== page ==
Tod Tumey is a lawyer who represents Voice Tech Corporation in patent litigation against Mycroft AI, an open-source network focusing on voice assistance technology. Tumey separately sued Mycroft on his own behalf, alleging that Mycroft retaliated against him for representing Voice Tech by launching or inspiring a series of cyberattacks, hacking attempts and harassing phone calls (“heavy-breathing phone calls”) against Tumey, his law firm and his family.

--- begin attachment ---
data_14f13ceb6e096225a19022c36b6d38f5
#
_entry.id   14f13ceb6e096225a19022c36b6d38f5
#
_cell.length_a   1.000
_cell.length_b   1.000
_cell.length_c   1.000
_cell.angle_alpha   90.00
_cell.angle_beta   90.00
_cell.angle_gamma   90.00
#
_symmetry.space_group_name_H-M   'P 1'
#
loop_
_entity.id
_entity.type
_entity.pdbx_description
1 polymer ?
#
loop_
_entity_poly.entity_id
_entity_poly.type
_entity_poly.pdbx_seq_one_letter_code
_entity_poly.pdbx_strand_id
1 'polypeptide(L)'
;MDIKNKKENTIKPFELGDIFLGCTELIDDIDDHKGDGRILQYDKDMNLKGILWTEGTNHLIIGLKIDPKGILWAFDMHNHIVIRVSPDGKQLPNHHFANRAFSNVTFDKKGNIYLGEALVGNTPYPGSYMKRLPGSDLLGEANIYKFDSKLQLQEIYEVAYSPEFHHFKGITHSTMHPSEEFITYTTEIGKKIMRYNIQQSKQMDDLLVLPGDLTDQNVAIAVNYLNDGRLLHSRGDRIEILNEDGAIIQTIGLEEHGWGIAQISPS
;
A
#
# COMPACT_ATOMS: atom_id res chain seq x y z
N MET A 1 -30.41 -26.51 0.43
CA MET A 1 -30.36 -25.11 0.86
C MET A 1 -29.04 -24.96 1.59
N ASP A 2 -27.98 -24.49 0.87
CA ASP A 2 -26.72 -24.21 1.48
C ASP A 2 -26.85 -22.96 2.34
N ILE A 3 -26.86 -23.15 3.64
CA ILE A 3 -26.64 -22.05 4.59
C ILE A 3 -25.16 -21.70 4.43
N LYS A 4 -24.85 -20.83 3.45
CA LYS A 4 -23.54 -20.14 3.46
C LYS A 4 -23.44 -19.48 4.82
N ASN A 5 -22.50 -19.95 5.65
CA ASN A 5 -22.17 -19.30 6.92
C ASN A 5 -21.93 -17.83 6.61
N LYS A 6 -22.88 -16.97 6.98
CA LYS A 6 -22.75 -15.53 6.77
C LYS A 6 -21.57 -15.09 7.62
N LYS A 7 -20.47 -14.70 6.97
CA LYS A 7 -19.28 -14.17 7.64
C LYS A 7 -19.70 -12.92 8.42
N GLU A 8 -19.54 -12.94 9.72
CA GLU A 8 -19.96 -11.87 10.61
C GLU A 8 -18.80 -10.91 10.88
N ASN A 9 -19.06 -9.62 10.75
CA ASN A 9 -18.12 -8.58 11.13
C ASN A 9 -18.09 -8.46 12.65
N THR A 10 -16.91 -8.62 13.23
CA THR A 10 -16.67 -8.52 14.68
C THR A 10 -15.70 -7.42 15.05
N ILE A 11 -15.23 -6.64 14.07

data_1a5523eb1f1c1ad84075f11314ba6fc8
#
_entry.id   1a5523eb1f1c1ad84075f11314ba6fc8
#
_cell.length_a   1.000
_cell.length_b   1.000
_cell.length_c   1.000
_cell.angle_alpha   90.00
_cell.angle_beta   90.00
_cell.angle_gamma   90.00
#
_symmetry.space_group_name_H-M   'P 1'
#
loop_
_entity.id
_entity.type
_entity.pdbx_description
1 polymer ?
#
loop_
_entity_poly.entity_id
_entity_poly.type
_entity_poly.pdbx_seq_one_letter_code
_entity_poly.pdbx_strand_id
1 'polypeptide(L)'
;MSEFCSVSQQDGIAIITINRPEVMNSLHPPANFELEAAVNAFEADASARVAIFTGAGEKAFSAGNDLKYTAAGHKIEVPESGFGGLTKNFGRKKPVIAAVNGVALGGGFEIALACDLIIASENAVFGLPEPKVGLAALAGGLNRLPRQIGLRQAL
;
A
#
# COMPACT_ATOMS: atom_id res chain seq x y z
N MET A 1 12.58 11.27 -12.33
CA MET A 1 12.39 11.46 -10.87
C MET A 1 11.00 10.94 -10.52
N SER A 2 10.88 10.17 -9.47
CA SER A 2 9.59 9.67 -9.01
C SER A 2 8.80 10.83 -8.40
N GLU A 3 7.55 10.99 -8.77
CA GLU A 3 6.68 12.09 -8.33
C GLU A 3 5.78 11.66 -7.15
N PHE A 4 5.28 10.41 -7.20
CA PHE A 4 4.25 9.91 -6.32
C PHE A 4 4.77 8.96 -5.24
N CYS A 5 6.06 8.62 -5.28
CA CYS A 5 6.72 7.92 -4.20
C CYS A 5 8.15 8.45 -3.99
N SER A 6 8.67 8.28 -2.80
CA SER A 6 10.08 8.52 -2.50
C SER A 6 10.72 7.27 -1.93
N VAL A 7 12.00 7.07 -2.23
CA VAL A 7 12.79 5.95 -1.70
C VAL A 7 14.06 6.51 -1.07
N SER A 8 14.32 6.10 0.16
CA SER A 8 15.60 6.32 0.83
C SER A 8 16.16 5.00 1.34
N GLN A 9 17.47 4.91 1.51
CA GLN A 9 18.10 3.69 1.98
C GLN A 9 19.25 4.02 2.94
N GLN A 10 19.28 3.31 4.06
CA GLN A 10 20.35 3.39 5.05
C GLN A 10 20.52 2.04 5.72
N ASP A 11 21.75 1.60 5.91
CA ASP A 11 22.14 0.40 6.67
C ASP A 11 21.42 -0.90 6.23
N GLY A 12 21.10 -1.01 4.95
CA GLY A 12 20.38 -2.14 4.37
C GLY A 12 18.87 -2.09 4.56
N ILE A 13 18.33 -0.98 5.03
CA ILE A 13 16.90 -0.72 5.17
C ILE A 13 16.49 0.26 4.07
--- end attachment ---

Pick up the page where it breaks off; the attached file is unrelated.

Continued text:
Mycroft had publicized its involvement in the underlying patent litigation and shared negative views about “bogus patents” and “patent trolls,” including statements that it is “better to be aggressive and ‘stab, shoot, and hang’ them, then dissolve them in acid.” Mycroft posted on its blog links to Tumey’s “confidential correspondence,” as well as documents in the underlying patent infringement lawsuit. Mycroft also posted updates on litigation developments with headlines such as “Mycroft Defeats Patent Trolls … Again … For Now.” The company cautioned patent trolls to “stay away” from Mycroft because “You’ll get your ass kicked,” and posted that “Rather than pay the troll toll, we decided to accept the fight.” In the underlying patent litigation, Voice Tech moved for an order requiring decorous and civil conduct by the parties, including a request that Mycroft cease using the term “patent troll.” The district court granted the order, which Mycroft viewed as sufficiently narrow and limited in scope such that it was willing to comply with the restrictions rather than appeal.